Why freelancers should turn down more work

Saying ‘no' to work regularly is the key to your long-term success as a creative freelancer, says David Mahoney.

David Mahoney

Time management is the key to a successful freelance career, says Mahoney

For a long time I've been juggling freelance illustration work, art college projects, a university degree, a social life and regular exercise. Friends and colleagues are always asking me how I manage to fit it all in. The short answer is that all comes down to managing your time effectively. And part of that is about learning to say 'no' to work.

This isn't just about turning down free or badly paid work, or projects that seem laden with problems from the start. It's also about finding work that you are passionate about, and having the discipline to focus all your energies on that, and that alone.

The value of time

It's easy to think that career development is about taking on more and more responsibilities or projects, but I believe that failing to value our most precious finite resource – time – and letting ourselves become distracted by external forces can be destructive to the creative process.

So personally, I try to avoid things that don't contribute to my goals, and instead aim to eliminate these external forces from my life – a not-to-do list, if you will.

When you're self-employed, it's natural to want to accept all the paid work you can get your hands on

When you're self-employed, it's natural to want to accept all the paid work you can get your hands on. But I'd argue that the best way to become a successful freelancer in the long term is to choose only clients you'd like to work with in the future.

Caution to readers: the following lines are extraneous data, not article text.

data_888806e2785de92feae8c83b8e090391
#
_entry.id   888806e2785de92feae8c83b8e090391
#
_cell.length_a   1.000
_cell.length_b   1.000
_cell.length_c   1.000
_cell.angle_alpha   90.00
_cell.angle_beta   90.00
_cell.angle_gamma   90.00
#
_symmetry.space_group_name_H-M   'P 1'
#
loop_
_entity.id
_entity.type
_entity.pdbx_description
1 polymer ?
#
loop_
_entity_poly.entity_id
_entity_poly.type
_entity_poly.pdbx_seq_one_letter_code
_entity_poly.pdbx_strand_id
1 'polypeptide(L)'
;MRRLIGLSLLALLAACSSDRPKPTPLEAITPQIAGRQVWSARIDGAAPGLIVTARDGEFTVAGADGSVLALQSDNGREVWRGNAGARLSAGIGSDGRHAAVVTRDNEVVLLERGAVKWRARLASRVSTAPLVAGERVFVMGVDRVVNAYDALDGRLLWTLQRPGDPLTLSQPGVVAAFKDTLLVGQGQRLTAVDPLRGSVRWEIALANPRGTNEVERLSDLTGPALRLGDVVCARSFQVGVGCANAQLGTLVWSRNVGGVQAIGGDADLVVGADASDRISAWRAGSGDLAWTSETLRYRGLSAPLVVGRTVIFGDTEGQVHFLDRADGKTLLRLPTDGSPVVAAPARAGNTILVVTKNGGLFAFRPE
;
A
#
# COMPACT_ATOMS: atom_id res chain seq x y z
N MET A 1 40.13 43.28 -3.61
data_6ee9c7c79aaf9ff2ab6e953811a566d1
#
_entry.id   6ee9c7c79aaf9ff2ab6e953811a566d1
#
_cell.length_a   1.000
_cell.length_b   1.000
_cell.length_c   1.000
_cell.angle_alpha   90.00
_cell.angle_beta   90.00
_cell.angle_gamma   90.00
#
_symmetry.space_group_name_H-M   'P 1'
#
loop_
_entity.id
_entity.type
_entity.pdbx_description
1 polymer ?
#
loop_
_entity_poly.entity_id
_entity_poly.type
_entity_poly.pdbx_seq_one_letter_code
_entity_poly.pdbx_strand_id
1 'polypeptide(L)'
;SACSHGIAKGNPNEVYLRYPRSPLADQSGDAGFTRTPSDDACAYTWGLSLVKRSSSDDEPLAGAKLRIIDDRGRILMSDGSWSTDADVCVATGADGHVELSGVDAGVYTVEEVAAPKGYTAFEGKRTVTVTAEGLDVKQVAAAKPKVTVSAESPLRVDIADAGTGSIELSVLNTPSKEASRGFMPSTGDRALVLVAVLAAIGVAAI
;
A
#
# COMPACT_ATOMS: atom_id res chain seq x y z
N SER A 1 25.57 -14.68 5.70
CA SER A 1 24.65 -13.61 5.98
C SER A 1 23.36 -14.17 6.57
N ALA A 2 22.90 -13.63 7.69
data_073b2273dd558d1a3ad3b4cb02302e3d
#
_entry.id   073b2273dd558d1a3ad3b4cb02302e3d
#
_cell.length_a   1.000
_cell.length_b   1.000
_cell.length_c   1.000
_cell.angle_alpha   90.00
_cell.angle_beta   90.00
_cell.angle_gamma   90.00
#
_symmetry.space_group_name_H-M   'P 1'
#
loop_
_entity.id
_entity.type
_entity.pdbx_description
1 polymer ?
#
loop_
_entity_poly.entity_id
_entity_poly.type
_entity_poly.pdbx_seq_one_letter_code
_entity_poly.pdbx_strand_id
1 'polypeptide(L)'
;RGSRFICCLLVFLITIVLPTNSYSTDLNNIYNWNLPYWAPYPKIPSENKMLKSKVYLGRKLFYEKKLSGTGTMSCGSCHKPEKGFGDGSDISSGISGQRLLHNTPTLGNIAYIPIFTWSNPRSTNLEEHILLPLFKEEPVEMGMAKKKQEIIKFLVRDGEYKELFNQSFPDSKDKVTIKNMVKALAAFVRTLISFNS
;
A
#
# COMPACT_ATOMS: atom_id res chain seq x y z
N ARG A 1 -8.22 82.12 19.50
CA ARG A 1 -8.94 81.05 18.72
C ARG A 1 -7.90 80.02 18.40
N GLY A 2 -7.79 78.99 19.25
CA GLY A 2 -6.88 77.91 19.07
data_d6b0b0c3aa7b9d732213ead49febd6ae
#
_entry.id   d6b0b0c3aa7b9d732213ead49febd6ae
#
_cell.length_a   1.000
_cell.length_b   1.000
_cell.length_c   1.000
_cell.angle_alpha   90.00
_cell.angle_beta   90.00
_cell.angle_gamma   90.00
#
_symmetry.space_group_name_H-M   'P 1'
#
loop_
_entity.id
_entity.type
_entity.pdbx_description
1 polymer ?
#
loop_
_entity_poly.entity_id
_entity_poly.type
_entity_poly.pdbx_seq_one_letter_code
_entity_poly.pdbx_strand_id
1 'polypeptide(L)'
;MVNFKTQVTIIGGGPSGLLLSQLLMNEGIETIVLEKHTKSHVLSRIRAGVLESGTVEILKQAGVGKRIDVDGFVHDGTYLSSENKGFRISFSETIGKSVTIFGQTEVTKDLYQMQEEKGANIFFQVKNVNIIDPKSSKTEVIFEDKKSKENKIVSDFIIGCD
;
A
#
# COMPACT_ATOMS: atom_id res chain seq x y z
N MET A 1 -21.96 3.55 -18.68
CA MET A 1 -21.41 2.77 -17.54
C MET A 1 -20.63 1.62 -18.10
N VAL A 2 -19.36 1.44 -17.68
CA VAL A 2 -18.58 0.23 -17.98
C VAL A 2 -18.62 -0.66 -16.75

This will often lead to some downtime, which would otherwise have been spent working on projects you weren't so passionate about. This time should be spent productively, trying to develop skills and building a well-rounded portfolio, which will allow you to focus on what matters to you, for your creative work.

We all know that clients hire you based upon the work you've already produced. Trying to get them to hire you based upon styles or skills that you have no experience in or examples of will, ultimately, be unsuccessful.

Using your time to create work tailored to the new types of clients you want to attract will be far more useful in the long term than working 
on lower-quality client work you are never going to showcase on your portfolio.

New opportunities

This approach may sound counter-intuitive, but it's certainly worked for me. Two years ago, I devoted six months to learning animation – and it's now a skill set that I am regularly hired for. Animating my ink illustrations distinguishes me from other people in my field and has opened up more opportunities for me as an freelance illustrator.

I'm not suggesting you turn down paid work at the expense of maintaining your income, or use it as an excuse to be lazy. But you should view these external forces as distractions that can cloud your overall vision.

And the next time you are approached to take on a project, ask yourself this question: "Does this work align with my values and advance my goals?" Once you begin to ask yourself that question, it soon becomes easier to focus upon achieving those goals.

This article was originally published in Computer Arts magazine issue 253. Buy it here.

ABOUT THE AUTHOR

David Mahoney, also known as Headless Horse, is a freelance illustrator represented by Début Art. His work has appeared 
in GQ, the Guardian, Maxim, The Boston Globe and Men’s Health.

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